An Alabama album: Big sis and her doll (part 1 of 2)

A few months ago a photo dealer in Arkansas listed the contents of a small 19th century album on eBay.  The original owners of the album weren’t identified, but some of the portraits had the names and addresses of photographers printed on them.  The studios were located in Mobile and Talladega, Alabama.

Some of the portraits had a dark red border around them, and one of those had lettering at the bottom which identified it as having been made at the studio of Reed & Wallace in Mobile.  Other portraits had the same red border but no lettering on them.  I’m assuming that those–including the one at the top of this page–were also made by Reed & Wallace in Mobile.

It was common in the 19th century and into the twentieth for young children of either gender to be posed with toys or stuffed animals.  Little girls were frequently posed with their dolls.  In the CDV above and just below, the girl is also holding a branch resembling staghorn sumac, which would indicate late summer or fall.  Could it have other significance?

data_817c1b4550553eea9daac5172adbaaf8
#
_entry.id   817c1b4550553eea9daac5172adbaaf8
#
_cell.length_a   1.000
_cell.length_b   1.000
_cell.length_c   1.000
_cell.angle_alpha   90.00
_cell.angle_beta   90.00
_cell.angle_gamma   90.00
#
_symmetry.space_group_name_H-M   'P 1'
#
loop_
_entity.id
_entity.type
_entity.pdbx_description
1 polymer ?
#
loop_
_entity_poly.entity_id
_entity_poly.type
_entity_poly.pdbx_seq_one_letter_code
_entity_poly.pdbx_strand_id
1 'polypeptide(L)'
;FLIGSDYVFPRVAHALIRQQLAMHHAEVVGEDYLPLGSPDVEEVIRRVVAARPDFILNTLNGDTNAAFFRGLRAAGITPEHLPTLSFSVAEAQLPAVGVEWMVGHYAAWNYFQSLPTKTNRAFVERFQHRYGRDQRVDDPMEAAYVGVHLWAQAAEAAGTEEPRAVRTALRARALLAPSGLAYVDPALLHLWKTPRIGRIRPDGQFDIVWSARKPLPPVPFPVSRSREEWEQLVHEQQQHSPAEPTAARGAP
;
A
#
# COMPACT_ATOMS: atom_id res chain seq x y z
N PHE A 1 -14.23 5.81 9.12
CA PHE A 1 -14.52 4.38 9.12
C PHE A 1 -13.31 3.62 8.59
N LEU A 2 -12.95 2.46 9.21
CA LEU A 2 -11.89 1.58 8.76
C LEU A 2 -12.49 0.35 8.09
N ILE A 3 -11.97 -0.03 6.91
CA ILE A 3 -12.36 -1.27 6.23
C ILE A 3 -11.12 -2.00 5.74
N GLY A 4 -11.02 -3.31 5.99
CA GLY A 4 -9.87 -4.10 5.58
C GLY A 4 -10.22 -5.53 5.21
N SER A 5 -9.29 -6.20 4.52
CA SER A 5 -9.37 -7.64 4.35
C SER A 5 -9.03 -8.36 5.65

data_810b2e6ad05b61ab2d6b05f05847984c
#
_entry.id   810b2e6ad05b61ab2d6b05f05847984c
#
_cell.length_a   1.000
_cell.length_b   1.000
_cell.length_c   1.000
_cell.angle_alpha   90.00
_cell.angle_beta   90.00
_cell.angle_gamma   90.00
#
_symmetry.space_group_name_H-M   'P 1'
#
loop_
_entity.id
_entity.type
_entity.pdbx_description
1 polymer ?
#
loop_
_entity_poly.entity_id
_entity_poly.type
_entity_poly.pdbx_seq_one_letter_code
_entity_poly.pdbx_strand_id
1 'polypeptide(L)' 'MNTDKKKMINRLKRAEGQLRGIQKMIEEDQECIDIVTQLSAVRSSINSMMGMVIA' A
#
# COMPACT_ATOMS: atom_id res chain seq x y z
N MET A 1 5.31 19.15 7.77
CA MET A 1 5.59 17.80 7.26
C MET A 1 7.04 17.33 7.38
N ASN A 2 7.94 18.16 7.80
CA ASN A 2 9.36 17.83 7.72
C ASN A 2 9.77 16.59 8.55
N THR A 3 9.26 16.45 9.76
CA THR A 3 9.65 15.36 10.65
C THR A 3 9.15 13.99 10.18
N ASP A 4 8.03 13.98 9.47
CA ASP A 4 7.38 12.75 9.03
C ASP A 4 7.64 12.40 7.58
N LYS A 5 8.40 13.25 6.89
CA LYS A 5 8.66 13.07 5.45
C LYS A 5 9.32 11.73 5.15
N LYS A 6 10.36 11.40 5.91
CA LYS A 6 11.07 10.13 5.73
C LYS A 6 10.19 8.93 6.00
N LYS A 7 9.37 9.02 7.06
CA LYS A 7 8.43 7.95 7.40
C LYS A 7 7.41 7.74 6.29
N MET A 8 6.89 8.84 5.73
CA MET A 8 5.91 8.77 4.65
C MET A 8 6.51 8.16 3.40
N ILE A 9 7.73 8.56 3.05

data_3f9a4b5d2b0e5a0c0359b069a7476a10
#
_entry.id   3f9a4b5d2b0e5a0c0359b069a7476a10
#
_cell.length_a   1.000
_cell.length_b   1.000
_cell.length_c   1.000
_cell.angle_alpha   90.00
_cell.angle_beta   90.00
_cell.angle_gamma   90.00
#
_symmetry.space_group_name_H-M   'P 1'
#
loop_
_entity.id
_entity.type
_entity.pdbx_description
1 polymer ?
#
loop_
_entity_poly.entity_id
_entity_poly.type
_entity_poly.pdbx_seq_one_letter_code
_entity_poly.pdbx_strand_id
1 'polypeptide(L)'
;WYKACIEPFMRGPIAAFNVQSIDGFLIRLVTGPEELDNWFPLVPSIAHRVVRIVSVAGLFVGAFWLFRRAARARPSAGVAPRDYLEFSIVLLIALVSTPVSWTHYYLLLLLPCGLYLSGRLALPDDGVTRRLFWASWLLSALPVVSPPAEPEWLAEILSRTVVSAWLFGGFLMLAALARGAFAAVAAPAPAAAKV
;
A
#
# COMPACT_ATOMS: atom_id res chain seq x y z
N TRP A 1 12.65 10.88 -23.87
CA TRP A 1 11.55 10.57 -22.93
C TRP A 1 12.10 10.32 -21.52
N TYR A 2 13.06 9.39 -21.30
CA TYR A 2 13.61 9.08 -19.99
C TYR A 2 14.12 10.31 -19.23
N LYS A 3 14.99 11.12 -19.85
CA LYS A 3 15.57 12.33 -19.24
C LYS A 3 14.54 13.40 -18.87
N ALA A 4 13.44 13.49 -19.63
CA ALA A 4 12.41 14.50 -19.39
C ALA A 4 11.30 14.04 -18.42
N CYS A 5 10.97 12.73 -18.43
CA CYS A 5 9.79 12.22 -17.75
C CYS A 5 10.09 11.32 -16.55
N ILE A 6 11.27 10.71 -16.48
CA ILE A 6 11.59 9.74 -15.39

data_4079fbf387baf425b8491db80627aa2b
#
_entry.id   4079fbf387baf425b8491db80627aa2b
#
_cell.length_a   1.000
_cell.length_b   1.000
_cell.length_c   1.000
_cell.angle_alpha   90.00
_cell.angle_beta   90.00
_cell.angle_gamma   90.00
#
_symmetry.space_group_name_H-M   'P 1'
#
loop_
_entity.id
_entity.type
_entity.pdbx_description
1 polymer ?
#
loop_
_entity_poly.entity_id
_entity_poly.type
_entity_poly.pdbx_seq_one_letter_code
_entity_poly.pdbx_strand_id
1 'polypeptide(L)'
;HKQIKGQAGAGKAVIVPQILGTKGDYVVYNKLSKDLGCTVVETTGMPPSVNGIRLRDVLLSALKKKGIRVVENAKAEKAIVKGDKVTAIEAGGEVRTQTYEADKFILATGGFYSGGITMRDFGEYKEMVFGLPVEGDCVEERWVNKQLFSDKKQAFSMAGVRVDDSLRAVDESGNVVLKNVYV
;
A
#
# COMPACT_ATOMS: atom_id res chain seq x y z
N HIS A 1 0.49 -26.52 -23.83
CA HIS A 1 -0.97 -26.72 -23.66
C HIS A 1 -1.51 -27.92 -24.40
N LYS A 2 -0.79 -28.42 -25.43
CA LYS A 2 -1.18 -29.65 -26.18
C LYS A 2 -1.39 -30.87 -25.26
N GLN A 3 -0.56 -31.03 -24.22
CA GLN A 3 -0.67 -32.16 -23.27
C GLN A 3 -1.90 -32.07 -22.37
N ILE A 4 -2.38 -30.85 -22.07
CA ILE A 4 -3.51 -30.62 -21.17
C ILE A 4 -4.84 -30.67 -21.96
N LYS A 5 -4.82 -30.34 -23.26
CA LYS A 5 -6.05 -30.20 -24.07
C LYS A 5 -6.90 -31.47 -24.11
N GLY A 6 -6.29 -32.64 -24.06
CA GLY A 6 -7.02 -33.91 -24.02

Nanny and kids in Mobile 4

 

The following CDV appears to contain the same girl, maybe a bit younger.  In this one I think she’s posing with her little sister, whom we’ll see more of in the next post.

Nanny and kids in Mobile 6

 

6 thoughts on “An Alabama album: Big sis and her doll (part 1 of 2)

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  1. The top photo with the sumac specimen is superb, Brad. Is the foliage to her right also sumac? The most notable thing about the photo for me is the doll with those creepy, wide staring eyes. I’m surprised the child wasn’t terrified of it!

    Liked by 1 person

    1. I don’t know what the foliage on the right side is. Yes, the doll is a little creepy! What strikes me most about the photo is how impassive the girl’s face is. She doesn’t look annoyed or even bored, just calm and self-contained. Thank you for your kind words!

      Liked by 1 person

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